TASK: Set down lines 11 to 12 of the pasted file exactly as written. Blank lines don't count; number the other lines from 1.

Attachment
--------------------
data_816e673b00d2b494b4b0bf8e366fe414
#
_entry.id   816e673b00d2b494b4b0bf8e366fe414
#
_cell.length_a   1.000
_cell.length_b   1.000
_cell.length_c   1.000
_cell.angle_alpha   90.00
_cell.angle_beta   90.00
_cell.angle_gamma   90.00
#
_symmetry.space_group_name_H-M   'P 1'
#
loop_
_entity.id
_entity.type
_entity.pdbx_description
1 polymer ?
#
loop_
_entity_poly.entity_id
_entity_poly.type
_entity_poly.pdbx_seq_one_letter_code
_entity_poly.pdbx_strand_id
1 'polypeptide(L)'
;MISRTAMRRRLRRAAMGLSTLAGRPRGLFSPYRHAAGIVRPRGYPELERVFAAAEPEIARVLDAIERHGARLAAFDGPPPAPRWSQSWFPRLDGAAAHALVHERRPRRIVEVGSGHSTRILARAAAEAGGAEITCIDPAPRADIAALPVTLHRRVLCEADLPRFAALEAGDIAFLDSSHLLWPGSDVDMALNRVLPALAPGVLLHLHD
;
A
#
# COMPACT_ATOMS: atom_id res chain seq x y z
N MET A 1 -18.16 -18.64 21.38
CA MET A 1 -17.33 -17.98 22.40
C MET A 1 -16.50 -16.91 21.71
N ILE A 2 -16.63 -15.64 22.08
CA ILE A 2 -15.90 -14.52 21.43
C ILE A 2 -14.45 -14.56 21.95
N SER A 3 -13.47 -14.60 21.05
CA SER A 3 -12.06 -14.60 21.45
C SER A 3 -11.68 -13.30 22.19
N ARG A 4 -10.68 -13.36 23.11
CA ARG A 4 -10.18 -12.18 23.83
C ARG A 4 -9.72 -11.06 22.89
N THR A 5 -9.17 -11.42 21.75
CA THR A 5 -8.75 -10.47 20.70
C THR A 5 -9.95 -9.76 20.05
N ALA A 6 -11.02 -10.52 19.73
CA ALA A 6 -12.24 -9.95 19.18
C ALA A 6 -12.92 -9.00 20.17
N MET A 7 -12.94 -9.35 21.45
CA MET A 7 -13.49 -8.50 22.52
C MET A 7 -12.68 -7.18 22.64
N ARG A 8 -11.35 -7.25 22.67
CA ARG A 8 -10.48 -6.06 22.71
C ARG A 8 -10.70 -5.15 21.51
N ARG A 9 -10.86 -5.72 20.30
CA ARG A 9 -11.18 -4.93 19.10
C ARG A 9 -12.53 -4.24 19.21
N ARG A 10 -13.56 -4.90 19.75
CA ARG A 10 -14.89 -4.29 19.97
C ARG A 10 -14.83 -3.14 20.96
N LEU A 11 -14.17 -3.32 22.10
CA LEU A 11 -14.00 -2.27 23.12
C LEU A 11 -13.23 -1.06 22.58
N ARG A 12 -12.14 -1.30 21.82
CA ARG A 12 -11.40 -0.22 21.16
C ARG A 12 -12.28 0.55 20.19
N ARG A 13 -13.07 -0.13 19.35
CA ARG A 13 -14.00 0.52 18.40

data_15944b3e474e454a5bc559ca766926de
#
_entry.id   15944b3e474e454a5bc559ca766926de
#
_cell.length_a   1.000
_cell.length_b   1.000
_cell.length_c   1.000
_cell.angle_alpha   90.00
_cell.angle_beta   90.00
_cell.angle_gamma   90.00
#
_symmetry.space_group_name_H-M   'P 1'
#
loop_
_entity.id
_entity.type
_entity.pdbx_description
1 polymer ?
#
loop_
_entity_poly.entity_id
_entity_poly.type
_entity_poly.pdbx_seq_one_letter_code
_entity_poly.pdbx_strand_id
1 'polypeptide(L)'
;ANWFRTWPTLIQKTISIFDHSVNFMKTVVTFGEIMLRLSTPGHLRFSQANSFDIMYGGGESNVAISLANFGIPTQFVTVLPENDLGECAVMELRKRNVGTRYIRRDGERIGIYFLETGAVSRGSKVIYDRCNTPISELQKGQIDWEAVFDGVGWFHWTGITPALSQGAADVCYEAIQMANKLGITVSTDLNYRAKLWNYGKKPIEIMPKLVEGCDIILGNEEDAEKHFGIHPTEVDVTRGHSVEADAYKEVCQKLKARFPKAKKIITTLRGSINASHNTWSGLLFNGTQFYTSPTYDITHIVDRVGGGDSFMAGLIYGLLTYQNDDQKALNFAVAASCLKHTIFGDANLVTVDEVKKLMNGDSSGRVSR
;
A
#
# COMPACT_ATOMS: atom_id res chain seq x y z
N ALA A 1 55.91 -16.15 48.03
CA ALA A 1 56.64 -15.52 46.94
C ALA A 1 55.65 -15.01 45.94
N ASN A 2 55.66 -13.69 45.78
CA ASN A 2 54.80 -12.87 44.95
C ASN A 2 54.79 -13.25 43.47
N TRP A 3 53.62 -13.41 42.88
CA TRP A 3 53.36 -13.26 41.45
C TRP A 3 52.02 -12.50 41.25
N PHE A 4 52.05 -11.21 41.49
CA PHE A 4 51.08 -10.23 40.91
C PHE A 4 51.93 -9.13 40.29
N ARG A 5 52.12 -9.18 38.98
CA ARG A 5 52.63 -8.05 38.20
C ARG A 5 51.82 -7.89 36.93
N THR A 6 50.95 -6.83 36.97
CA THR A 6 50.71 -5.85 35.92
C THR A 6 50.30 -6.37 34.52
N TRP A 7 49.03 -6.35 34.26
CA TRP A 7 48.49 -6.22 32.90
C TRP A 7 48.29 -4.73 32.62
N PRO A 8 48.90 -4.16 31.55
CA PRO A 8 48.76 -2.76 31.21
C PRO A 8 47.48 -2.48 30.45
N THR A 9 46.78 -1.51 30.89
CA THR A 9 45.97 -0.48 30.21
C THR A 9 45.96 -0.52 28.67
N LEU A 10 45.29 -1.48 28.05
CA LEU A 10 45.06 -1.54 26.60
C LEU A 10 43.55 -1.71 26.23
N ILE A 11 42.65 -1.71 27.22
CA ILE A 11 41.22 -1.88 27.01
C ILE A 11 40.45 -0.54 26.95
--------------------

#
_symmetry.space_group_name_H-M   'P 1'